(i) Introduction

Coal deposits in India are of two distinct geological ages. The earliest coal deposits are of Permian age formed about 270 million years ago. At that time South Africa , South America , Antarctica , Australia , India and Madagascar formed a landmass called Gondwanaland. Coal formed in Gondwanaland are known as Gondwana Coal . Other deposits of Tertiary age (30-60 million years) have been formed comparatively recently. These are known as Tertiary Coal .

Gondwana or Gondwanaland was a composite continent made up of South America , Africa , Antarctica , India , and Australia ,
and even at one time included Florida and part of southwest Europe.
Gondwanaland is named after the Upper Paleozoic and Mesozoic formations of the Gondwana district of central India , which display a number of shared geologic features, the "Gondwana beds". On comparative geological evidence, that the continents of Africa , South America , Australia and India were once part of a single supercontinent, which he called "Gondwanaland".

Science tells us that the Continents of Australia, India , South America , Africa , and Antarctica , existed together as a separate landmass as long as 650 million years ago. And as these continents only began to break up some 130 million years ago, this great supercontinent had a life of around 520 million years; making it perhaps the most important geological structure of the last billion years.


At the end of the Jurassic Age Gondwanaland began to break up and, during the Tertiary Age approximately 20 million years ago, Antarctica completely broke away from South America . Due to its isolation, an ocean current formed around the continent, fed by conductive motions caused by water masses of different temperatures, favored by cyclonic type atmospheric circulation, and influenced by the Earth's rotation . The breaking up of Gondwanaland, the dispersion of the various continental blocks, the drifting of the Antarctic continent towards polar latitudes and its isolation, are all relatively recent events by the scale of geological time.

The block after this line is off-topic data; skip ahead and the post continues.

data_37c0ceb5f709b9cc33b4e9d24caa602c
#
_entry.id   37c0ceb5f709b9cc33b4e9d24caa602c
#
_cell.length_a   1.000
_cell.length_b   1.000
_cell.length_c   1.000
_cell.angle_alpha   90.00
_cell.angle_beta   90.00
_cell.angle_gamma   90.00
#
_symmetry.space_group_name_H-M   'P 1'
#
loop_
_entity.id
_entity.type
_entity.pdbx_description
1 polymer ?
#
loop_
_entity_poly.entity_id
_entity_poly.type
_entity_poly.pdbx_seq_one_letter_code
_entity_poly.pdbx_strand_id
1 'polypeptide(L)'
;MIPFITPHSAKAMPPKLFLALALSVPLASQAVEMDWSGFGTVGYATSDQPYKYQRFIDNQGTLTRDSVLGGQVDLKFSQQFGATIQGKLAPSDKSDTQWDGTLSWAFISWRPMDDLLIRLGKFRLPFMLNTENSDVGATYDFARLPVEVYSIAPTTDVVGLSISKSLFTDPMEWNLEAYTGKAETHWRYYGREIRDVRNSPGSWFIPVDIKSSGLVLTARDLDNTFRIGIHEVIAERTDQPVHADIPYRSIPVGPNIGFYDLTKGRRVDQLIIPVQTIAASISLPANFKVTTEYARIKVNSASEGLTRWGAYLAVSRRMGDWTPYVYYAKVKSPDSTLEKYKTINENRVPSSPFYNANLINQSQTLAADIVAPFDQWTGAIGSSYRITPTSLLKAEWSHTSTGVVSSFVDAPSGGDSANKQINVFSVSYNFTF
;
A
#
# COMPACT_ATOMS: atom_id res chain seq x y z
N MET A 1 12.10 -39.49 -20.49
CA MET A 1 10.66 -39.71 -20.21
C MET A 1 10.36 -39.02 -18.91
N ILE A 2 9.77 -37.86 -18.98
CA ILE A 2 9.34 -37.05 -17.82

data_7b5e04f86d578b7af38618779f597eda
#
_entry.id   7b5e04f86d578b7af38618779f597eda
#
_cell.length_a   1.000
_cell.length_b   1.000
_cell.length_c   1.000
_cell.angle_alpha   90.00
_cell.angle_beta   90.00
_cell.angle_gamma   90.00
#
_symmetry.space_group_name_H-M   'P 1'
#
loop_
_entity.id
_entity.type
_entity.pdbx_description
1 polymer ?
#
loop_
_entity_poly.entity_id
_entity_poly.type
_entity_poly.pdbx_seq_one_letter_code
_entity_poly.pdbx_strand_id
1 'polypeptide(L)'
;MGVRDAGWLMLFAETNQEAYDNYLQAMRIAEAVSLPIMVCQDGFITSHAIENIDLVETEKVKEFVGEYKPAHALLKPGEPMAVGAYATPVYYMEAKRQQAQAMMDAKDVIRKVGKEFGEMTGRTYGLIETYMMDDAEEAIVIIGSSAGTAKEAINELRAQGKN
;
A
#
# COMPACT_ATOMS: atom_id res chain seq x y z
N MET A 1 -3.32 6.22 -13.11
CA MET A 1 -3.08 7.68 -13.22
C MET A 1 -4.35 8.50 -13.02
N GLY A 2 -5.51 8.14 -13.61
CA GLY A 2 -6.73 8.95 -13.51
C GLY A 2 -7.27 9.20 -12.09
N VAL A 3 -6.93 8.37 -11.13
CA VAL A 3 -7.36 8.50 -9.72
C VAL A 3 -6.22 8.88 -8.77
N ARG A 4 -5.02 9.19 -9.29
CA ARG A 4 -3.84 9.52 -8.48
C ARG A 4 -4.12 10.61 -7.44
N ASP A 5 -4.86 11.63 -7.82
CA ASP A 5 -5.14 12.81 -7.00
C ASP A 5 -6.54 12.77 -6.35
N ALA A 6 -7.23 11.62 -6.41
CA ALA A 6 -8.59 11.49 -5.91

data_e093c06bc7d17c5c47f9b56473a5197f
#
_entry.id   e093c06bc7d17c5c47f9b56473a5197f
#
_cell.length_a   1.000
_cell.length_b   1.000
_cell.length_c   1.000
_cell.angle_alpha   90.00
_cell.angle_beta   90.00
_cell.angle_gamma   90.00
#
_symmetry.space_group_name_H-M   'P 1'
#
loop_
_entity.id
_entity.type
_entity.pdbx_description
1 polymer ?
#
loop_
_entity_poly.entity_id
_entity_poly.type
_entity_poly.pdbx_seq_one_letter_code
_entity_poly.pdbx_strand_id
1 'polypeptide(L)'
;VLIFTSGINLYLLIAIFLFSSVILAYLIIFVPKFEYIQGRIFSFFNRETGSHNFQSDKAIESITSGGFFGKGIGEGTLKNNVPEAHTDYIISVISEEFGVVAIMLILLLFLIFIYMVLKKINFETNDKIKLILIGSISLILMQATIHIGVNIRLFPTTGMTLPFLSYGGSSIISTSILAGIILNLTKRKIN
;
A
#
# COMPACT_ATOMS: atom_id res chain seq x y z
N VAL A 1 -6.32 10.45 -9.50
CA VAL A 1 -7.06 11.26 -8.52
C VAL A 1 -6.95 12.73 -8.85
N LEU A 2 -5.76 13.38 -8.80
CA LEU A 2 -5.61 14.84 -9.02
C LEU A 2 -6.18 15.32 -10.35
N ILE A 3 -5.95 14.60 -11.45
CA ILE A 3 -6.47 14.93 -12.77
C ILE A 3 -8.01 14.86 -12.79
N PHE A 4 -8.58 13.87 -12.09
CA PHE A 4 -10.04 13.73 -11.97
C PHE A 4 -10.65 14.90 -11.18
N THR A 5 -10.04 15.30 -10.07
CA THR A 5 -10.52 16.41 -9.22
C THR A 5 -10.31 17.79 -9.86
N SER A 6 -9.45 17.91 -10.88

Up until the Jurassic Age 140 million years ago, Antarctica formed part of the supercontinent of Gondwanaland, In the Jurassic Age 140 million years ago, Antarctica formed part of the supercontinent of Gondwanaland, which also included Africa , Arabia , India , Ceylon , Australia , New Zealand and South America , and occupied temperate latitudes.


(ii) Geological Distribution of Coalfields of India


The geological distribution of Indian coalfields is shown in Table below


Tertiary Coalfields




Upper Gondwana Coalfields



Lower Gondwana

 Early Pleistocene to Upper  Pliocene
Lignites in the Kashmir Valley-Nichahom lignite
Lignites of South Arcot , Tamilnadu and of Kerala
 Oligocene to Upper Eocene
Jaipur, Nazira and Makum coalfields of Assam ; Namchick and Namphuk coalfields of Arunachal Pradesh.
 Middle Eocene
Lignites of Palana, Rajasthan; and Kutch
 Lower Eocene